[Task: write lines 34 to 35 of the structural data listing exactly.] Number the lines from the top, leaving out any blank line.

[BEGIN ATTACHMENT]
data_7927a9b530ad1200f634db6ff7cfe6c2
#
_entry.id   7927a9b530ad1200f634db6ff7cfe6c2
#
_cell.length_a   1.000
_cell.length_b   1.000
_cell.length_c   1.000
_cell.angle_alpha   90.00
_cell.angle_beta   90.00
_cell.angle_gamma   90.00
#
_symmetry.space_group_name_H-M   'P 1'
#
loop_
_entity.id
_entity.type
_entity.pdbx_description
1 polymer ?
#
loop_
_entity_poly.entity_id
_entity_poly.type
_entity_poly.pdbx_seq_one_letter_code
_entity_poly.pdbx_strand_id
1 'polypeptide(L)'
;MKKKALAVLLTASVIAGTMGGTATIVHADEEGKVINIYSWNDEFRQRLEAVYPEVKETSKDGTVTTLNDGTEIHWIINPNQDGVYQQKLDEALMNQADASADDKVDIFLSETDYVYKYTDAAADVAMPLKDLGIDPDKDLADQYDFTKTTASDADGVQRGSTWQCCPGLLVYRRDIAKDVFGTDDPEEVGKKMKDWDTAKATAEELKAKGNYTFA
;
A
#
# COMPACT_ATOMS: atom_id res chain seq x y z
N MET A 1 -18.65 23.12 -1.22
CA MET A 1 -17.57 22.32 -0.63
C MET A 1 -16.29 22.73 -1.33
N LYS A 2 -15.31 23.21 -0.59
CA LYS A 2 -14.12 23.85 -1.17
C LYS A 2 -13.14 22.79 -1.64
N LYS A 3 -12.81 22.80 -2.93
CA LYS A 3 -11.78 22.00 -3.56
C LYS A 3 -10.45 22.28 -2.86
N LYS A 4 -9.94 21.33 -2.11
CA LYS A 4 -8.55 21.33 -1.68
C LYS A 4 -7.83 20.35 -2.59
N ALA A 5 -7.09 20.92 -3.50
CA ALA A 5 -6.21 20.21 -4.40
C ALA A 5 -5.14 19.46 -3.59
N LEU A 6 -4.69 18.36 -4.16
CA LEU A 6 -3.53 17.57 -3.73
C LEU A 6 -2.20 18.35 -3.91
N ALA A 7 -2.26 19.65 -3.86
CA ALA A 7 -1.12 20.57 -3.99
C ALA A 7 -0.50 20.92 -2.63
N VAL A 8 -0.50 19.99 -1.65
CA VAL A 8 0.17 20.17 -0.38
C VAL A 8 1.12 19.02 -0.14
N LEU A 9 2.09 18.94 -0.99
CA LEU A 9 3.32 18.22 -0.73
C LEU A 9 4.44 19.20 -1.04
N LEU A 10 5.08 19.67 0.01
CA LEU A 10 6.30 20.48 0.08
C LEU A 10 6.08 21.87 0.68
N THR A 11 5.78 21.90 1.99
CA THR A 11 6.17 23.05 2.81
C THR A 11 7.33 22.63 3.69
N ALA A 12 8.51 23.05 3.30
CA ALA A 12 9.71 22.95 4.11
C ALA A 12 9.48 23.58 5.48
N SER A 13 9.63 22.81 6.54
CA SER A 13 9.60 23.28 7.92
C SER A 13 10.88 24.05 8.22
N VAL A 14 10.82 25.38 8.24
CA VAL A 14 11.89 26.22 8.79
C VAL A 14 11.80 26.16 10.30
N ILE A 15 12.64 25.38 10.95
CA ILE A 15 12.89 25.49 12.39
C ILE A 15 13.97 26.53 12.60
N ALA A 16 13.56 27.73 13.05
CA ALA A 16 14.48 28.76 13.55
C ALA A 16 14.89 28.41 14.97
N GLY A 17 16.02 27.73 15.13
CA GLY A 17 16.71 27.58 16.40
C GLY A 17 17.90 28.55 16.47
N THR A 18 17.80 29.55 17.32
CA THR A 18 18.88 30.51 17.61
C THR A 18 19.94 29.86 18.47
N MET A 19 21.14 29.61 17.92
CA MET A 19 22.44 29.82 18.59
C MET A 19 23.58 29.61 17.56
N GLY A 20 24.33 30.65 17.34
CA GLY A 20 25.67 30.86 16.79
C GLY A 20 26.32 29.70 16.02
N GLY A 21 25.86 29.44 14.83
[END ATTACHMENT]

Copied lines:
N LYS A 2 -15.31 23.21 -0.59
CA LYS A 2 -14.12 23.85 -1.17